Mario Strikers: Battle League feels aged in today's landscape, and it lacks the excitement that the Wii game Mario Strikers Charged had. The Wii predecessor energized us with exciting effects,a thrilling combo system between players, and overall, it felt faster. But Super Mario Strikers: Battle League feels like an old retired soccer player, trying to get into the game. It has the general foundations of what makes the Super Mario Strikers series fun but is lacking the flair that the last entry had.
Mario Strikers: Battle League Feels Almost Soulless
In Mario Strikers: Battle League, you play as a team of four against another team of four in a soccer game. Like a foosball table, you're on a small pitch that allows you to create fast passes and lobs to your fellow teammates. As there isn't a wide space like the FIFA games, shots at goal are consistent and the tackles can be pretty brutal for a Mario game as you tackle an opponent into an electrified fence. Overall, the foundation of the gameplay is exciting as you pass the ball from person to person and try to score a goal. It's overall fine to play and will keep you entertained for a few hours. Then, the tedium starts to set in.
The dressing over the standard soccer gameplay is bland rather than a tasty offering of items and abilities from each character. The items on offer are basic when compared to the game's Wii counterpart. You have simply throw bananas, use a mushroom to make you faster, or utilize green shells, red shells, and bob-ombs to decimate other players. Then there's a star that somewhat breaks the game as the opponent is invincible and can bounce off incoming tackles for a few seconds. That's it.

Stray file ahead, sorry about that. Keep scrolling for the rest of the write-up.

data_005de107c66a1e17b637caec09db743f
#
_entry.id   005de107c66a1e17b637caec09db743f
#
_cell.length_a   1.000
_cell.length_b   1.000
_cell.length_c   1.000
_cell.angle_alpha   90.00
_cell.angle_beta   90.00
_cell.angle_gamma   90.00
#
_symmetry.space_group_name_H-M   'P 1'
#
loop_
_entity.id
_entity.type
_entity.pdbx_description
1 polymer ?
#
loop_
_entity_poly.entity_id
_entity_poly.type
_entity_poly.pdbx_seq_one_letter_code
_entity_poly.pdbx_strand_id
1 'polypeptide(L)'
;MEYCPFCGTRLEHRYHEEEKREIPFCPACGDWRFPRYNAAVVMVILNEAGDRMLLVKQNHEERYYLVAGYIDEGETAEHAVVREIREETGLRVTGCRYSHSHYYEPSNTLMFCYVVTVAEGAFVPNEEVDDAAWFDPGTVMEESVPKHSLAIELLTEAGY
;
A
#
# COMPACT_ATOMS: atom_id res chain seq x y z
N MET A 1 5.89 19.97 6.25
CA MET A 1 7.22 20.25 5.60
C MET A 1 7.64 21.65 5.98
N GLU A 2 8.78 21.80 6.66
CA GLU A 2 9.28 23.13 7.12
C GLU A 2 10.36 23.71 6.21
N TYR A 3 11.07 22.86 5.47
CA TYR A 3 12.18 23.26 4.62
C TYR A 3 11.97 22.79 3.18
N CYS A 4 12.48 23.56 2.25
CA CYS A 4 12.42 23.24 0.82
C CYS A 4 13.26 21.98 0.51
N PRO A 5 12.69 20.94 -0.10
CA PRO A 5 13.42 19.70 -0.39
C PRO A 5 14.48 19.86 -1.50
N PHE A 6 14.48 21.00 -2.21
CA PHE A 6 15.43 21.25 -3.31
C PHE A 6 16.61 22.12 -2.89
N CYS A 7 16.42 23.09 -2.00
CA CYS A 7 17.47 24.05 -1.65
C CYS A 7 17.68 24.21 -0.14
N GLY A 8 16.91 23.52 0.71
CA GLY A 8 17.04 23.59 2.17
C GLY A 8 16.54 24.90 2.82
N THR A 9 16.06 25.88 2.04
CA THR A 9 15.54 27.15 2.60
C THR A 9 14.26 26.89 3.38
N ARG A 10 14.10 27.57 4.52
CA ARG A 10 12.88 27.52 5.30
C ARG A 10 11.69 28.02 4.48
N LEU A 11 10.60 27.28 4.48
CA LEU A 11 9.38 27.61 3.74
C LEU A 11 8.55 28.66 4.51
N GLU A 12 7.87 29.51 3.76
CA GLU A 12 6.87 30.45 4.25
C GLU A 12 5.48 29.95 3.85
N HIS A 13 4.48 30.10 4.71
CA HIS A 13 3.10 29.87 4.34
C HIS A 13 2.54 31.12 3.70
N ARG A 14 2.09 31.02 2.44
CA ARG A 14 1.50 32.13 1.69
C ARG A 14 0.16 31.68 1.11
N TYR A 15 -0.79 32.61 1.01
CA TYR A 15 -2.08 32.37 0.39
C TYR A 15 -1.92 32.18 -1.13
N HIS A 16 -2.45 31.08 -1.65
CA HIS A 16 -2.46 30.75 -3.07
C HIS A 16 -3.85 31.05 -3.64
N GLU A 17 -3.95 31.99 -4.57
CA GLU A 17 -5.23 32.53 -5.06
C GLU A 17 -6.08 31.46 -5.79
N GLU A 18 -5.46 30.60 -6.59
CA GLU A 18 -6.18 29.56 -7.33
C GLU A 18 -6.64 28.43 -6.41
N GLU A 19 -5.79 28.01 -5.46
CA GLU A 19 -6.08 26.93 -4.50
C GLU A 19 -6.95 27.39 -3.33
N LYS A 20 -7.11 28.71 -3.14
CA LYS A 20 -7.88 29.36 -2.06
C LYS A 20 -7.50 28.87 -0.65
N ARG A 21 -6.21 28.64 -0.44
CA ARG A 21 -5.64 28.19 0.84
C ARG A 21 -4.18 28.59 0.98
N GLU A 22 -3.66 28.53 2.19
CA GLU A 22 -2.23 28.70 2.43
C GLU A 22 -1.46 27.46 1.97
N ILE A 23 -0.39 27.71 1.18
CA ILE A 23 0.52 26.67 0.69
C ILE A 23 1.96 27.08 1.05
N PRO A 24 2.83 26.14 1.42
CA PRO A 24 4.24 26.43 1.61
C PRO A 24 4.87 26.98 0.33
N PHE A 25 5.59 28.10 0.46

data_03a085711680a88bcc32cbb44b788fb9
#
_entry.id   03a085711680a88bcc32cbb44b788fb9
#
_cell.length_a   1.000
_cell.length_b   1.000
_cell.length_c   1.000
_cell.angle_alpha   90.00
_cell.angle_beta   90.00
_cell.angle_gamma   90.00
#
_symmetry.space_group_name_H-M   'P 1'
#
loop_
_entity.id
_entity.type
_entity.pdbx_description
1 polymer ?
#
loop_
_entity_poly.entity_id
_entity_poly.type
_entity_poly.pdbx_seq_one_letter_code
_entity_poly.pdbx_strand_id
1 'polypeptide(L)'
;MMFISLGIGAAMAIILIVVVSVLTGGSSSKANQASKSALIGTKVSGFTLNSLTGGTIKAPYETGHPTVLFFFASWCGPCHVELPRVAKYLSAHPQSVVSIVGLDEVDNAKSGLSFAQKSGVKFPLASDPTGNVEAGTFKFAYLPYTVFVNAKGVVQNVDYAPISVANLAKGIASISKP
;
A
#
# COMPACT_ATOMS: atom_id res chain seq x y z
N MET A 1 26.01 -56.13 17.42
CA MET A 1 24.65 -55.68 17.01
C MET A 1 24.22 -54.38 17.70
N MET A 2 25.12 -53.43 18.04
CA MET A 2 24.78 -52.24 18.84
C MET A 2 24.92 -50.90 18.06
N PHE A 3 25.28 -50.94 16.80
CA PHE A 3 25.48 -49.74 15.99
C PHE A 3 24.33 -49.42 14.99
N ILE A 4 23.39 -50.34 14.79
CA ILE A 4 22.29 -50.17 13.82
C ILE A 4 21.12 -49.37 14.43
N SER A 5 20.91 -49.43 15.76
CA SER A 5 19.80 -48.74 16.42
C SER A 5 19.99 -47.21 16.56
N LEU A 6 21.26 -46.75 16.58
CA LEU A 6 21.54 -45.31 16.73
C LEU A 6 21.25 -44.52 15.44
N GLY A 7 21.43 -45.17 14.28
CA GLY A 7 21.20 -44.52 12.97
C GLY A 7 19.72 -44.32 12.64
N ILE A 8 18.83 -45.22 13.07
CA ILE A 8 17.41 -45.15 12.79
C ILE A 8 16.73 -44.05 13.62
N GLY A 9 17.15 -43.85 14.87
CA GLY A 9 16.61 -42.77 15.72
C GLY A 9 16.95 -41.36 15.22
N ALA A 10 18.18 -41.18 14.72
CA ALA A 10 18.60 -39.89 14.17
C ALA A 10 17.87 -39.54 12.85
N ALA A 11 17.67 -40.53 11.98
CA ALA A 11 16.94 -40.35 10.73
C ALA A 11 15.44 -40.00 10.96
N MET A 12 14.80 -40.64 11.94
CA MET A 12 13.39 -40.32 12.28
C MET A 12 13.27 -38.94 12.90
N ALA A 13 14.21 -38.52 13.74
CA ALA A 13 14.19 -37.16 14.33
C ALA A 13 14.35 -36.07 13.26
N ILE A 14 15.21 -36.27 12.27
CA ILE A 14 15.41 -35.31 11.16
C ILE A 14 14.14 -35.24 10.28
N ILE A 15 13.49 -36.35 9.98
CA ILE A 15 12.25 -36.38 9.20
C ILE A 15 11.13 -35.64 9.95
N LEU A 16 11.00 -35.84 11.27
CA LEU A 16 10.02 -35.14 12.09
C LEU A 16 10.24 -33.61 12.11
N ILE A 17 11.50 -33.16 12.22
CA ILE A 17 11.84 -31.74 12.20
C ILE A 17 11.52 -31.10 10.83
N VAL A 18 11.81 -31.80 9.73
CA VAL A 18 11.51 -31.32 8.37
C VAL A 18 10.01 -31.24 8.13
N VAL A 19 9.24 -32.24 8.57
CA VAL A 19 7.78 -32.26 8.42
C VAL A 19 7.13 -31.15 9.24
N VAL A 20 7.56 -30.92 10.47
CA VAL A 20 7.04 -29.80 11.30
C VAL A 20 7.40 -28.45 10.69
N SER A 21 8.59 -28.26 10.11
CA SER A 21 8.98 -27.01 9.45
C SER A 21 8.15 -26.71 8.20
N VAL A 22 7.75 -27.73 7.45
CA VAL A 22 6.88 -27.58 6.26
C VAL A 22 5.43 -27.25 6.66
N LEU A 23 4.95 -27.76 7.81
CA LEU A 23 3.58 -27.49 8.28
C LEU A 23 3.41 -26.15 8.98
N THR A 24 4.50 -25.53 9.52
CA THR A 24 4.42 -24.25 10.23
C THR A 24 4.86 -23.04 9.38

There's no way to make yourself bigger (and stomp the competition), electrify the other team, or shrink your opponents. There isn't an item that will blow your mind with its effectiveness on the pitch, unlike Mario Strikers Charged. Battle League ultimately feels safe in game design. The developer Next Level Games didn't get its creative juices running like David Beckham missing his shots for the English national football team back in the day. Now, with strong competition like Rocket League, there needs to be more nuance in soccer games that can stretch the imagination.
Passing between players also used to be entertaining as the ball zips from place to place. While that feature does remain in Mario Strikers: Battle League, it feels slow to operate and overall, brings down the hype of the experience. It should be like Lethal League: Blaze, in which the ball, when hit, gets faster and faster with each volley. After the third or fourth pass, the ball should move at an incredibly fast speed when shot towards the goal. In the game itself, it's not as exciting as it should be; the ball should move extremely fast, and instead, it just gets an electrification effect, which acts as set dressing. The electric passing of the ball does get blocked by the goalkeeper more often than not, leading to less excitement around the once astonishing passing feature in Mario Strikers Charged.